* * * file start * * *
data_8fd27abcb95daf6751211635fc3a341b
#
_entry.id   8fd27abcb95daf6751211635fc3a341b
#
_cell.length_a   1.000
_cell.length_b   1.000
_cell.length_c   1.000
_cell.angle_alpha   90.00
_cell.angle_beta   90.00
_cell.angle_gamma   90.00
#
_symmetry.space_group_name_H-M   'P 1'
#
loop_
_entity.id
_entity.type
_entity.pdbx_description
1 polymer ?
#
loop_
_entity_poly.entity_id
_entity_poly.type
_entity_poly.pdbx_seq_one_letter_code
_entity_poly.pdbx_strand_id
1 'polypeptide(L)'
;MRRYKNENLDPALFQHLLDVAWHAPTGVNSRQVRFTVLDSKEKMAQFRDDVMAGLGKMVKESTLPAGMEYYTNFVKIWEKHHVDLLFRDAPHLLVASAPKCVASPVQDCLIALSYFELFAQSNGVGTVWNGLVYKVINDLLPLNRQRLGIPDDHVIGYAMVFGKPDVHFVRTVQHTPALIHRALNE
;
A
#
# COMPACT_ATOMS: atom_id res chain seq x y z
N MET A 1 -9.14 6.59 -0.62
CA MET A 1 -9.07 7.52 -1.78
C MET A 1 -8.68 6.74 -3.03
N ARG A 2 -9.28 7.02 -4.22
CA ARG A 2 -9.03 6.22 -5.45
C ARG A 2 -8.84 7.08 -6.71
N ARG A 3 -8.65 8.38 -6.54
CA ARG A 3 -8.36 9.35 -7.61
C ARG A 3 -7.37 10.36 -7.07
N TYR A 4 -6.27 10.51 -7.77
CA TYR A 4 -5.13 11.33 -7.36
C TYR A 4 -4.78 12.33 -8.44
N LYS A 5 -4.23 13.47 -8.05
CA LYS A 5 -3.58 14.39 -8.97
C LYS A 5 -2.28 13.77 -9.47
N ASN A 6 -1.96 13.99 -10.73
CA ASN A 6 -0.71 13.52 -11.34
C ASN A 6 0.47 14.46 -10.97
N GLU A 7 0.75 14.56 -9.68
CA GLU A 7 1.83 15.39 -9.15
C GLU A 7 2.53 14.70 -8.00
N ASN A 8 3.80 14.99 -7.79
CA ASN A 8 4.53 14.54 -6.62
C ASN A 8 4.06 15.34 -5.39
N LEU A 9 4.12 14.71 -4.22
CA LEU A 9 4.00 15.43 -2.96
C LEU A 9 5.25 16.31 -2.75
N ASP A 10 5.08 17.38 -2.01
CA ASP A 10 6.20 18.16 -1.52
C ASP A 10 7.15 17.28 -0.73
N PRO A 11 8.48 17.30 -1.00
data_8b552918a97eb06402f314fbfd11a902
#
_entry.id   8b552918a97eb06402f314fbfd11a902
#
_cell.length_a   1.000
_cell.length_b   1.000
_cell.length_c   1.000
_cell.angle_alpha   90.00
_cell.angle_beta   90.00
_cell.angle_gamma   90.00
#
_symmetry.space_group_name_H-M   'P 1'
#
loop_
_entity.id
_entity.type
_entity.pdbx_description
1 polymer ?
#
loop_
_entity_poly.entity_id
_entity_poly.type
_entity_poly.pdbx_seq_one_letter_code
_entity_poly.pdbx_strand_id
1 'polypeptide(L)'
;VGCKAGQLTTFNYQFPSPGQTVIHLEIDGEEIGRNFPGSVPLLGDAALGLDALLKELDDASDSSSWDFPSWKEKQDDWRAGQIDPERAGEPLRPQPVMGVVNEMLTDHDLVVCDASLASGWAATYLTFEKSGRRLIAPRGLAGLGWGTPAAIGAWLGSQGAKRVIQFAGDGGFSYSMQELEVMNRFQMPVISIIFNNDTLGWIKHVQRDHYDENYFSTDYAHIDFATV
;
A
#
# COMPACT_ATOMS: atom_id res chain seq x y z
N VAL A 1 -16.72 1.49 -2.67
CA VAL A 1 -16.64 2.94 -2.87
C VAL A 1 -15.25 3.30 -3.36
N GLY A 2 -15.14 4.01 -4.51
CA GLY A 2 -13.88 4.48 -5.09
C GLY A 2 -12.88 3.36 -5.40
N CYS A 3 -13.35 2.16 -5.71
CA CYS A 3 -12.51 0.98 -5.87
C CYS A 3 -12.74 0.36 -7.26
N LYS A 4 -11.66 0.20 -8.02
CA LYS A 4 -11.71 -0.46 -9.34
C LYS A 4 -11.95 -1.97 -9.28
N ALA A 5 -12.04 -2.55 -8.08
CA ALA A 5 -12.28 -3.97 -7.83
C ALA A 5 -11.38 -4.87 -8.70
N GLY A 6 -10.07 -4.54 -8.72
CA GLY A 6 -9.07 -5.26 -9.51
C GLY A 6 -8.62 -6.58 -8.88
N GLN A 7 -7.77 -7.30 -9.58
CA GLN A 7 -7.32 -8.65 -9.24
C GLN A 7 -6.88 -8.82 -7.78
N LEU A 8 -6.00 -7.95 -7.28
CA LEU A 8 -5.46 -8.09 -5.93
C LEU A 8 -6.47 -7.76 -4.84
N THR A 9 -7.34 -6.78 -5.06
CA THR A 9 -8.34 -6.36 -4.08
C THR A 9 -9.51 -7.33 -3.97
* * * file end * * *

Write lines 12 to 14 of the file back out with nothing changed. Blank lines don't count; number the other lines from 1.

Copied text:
_symmetry.space_group_name_H-M   'P 1'
#
loop_